Tattoos on the Heart Book Project BY natalie barclaY


The Preface talks about what Fr. G has done with his life. He was encouraged to write this book by family and friends after being diagnosed with cancer. Fr. G works with girls and boys coming from gangs. He's worked hard to make Homeboy Industry what it is today. I admire his dedication and the change he's made in.

God, I Guess

The title of this chapter comes from a homie responding to Mike Wallace, an interviewer. Mike asks why they trust Fr. G to not turn them into the police and the homie responds, “God, I Guess.” This is really inspiring to me because they are able to fully trust their life in God's hands. I could learn from them to be more trusting and vulnerable. Throughout this chapter it tells the stories of homies putting their life in God's hands and God working in their lives. My favorite story is with a homie named Scrappy. He spent many years building his reputation and he regretted it. After years of mistakes he comes to Fr. G wanting help. He was able to be vulnerable and trust him with his future.


At the beginning of the chapter there is a women that is a heroine addict, gang member, and prostitute. She comes to Fr. G crying and calling herself a disgrace. Addictions are rooted in shame. This chapter tells stories of homies feeling shame. For example, on the Fourth of July two homies get in a fight and trash part of the Homeboy Industries office . The girl, Candy claims Danny is the culprit. Danny is pulled aside by Fr. G and feels shame for what he's being accused of and cries that he didn't do it. Fr. G respects him and trusts him. Danny didn't want Fr. G to think less of him and he felt shameful. We all feel shame sometimes and it's good to find the root of it.


Fr. G taught a course at Folsom Prison. There were a couple minutes left and he had nothing else planned so he decided to touch on the words sympathy, empathy, and compassion. The inmates came up with examples for sympathy and empathy but got stuck on compassion. After minutes of silence an inmate speaks up saying compassion is God. We are in the world who is God. Jesus has room for everyone in his compassion. Compassion does not randomly come but rather it is always in or around us. All the stories in this chapter touch on the compassion of Fr. G and the homies.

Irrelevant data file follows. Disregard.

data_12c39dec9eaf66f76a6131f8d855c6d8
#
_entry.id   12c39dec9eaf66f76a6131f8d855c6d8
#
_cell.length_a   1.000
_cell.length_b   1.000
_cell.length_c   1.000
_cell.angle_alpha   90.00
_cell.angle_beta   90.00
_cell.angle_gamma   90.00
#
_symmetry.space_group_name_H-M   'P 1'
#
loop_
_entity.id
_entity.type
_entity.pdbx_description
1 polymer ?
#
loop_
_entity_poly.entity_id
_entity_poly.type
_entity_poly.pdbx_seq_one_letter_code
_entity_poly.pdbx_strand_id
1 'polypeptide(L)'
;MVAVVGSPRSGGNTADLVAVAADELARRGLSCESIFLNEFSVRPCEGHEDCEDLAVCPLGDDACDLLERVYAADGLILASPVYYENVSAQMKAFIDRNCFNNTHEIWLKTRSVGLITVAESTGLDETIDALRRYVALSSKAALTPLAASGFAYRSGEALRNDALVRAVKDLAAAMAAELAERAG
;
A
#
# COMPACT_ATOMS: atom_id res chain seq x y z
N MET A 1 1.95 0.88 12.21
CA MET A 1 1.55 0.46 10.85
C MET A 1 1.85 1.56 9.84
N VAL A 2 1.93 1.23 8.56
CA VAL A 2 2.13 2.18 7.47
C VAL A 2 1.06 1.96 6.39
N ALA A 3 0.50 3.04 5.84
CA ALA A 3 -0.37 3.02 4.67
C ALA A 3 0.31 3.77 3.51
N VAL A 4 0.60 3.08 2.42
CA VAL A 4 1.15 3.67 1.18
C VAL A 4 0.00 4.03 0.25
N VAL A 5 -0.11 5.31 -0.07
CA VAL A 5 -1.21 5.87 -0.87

Water, Oil, and Flame

Fr. G is on his way to baptize a homie just out of jail named George. On his way to the ceremony Fr. G gets the news that George's brother, Cisco was killed. He performs the ceremony and afterwards tells George the news. Fr. G usually expects the homies to get angry and seek revenge but George does the exact opposite. He wept, taking his baptismal promises seriously. Water symbolizes purity, oil is apart of baptism, and the flame symbolizes passion. This chapter continues to tell stories where these symbols are alive and clear.

Slow Work

This chapter is all about how things take time. Some homies seemed like they'd never come around but they did. After saying mass at Camp Munz one day, Fr. G goes around to the inmates giving them his card. An inmate named Grumpy got angry and loud. A couple months later Fr. G sees Grumpy, along with others from the camp. Grumpy gives Fr. G a big hug and whisper into his ear that he would like his tattoos removed. It took a while for Grumpy to appreciate the help offered but he eventually did. This is inspiring because I sometimes get frustrated with things that take time.


The title of this chapter was inspired by a homie that was often drunk. The homie tells Fr. G that he was in his jurisdiction. Fr. G makes the connection that we all need to know that we are in each other's jurisdictions sphere of acceptance. Some people choose to put up walls and not accept others. Some people accept everyone. This chapter taught me that i should break down my wall and try to accept more and more people into my life.


This chapter is titled Gladness because all the stories told show the happiness in situations. Fr. G talks about his fathers battle and lose against a brain tumor. Fr. G's parents had been married for 48 years and they savored every moment they had together. The wife brings her husband a pillow from their home. Fr. G catches his father turning to savor the smell of the women his father has utterly loved for years. Although the whole situation is terribly sad, there is gladness in this moment. This inspires me to make the best of ever situation and see the stillness and purity.


Success is not how much money you have. Success is accomplishing goals or improving for the better. We are here on earth to be faithful not successfull. The stories in this chapter are not success stories but rather faithful stories. One story I admired was when a homie let Fr. G cry out to him. Fr. G is always there for the homies and always stayed strong and now a homie is returning the favor.


Being in kinship with someone starts with knowing that you both are equal. Nothing separates Fr. G from the homies. When Fr. G found out he had cancer, he got so many calls from his homies. He felt this kinship more than ever in these moments. A homegirl, Lala, told Fr. G is was their turn to care for him. This taught me to appreciate the kinships I already have.

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